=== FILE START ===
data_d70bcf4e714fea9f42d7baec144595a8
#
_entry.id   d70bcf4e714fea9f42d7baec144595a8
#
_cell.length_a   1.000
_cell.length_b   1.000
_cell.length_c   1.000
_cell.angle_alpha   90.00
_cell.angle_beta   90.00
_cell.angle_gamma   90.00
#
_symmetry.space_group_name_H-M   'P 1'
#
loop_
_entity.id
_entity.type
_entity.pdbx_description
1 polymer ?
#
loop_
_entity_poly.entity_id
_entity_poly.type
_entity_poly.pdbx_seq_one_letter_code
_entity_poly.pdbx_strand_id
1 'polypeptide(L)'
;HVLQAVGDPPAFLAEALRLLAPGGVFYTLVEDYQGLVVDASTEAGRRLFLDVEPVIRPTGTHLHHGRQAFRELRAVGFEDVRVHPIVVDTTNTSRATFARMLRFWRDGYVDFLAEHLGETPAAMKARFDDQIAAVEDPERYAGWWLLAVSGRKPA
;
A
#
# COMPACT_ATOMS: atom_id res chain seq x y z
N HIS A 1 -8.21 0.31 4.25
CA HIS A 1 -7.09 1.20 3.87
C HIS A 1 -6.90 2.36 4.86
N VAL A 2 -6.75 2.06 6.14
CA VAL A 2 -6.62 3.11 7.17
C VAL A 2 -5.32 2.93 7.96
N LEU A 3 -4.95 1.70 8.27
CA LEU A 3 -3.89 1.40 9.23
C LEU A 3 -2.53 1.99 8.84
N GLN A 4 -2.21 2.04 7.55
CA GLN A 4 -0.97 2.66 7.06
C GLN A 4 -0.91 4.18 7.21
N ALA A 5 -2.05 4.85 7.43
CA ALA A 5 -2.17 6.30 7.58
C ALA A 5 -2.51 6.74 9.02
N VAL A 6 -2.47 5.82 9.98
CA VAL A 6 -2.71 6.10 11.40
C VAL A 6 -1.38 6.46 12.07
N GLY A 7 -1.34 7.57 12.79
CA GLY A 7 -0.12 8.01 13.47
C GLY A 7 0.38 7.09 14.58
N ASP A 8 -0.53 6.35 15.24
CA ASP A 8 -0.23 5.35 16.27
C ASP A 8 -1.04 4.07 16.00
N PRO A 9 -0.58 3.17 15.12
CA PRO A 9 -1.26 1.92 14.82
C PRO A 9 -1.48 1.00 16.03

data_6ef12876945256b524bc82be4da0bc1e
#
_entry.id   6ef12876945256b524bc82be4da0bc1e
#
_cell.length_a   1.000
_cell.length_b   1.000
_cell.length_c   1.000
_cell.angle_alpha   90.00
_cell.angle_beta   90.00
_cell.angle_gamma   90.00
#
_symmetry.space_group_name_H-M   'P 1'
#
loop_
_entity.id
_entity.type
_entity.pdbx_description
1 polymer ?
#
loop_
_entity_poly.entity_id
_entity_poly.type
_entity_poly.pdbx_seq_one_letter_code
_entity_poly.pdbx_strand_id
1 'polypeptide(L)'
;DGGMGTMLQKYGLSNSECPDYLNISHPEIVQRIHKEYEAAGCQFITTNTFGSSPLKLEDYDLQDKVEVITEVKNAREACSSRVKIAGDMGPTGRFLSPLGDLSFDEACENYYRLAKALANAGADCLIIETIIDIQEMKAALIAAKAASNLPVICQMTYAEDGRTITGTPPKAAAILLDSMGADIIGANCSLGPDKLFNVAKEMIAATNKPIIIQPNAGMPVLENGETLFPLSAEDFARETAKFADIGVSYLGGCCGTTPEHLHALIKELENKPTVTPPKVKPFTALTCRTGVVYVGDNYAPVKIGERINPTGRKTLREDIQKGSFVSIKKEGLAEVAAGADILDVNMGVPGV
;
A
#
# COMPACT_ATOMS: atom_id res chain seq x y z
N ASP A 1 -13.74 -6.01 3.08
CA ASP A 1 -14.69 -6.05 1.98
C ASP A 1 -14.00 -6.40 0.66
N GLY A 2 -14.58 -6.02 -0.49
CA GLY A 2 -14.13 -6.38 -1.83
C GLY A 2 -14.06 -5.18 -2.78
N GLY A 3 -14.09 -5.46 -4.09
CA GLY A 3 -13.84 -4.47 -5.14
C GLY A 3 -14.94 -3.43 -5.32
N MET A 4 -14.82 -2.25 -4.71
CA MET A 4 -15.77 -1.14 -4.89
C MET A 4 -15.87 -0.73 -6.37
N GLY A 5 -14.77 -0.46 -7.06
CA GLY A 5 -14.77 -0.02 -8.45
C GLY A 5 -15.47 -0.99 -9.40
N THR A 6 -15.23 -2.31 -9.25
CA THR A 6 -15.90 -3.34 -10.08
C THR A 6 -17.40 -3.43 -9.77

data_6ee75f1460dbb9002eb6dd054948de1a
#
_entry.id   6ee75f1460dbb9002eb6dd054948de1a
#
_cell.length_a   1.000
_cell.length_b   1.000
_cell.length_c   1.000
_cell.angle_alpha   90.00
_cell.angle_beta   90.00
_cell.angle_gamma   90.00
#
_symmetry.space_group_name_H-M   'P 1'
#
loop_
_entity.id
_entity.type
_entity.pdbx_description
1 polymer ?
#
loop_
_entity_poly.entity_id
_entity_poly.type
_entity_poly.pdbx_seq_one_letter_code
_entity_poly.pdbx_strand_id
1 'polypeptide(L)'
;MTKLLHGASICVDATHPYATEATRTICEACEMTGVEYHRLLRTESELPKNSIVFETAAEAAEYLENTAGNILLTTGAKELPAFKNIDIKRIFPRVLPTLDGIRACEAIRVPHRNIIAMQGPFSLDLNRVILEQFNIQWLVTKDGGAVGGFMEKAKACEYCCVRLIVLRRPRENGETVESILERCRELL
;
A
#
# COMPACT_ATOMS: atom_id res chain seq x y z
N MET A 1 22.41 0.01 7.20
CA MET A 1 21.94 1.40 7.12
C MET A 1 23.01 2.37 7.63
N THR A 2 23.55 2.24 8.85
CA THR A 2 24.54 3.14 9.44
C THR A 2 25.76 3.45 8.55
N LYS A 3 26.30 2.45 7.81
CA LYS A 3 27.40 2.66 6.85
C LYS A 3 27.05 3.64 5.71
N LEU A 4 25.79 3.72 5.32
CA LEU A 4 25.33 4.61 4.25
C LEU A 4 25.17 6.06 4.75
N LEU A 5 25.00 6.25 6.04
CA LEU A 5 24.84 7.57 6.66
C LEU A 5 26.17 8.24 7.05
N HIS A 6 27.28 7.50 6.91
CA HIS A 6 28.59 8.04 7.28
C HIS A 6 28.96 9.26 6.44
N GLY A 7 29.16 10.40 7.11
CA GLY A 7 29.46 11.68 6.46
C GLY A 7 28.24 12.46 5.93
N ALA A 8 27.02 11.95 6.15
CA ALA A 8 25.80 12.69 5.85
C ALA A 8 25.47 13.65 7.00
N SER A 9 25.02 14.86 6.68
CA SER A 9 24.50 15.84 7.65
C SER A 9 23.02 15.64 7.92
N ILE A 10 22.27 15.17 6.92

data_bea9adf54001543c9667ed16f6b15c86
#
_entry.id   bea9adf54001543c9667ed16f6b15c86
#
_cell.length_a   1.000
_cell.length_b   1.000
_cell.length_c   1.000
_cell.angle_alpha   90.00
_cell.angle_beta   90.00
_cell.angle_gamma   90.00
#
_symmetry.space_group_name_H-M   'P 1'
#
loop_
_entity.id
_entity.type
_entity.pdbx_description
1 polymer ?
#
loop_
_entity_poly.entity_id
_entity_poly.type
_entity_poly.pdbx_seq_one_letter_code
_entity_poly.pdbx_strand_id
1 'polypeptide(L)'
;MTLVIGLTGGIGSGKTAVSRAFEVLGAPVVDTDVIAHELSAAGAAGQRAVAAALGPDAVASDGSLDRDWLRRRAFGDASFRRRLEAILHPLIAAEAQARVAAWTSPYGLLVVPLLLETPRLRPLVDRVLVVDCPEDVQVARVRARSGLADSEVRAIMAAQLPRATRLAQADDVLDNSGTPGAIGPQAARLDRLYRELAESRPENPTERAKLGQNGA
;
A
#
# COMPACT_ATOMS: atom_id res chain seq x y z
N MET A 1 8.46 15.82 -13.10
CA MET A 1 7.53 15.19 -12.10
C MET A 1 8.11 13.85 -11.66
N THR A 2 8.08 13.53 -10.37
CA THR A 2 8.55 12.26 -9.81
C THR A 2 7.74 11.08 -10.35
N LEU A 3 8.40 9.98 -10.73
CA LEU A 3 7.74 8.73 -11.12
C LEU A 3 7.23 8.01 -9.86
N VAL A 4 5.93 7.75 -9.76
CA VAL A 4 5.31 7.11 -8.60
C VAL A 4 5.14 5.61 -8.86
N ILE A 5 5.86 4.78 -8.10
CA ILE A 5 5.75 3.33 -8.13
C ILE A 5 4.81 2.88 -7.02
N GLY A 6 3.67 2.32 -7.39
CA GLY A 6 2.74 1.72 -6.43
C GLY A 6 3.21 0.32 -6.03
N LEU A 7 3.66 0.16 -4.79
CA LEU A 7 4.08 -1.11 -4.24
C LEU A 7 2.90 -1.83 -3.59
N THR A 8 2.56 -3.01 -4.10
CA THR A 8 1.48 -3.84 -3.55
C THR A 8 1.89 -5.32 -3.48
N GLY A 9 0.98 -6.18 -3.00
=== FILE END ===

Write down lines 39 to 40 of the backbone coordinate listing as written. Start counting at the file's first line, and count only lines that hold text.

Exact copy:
C LEU A 3 -2.53 1.99 8.84
N GLN A 4 -2.21 2.04 7.55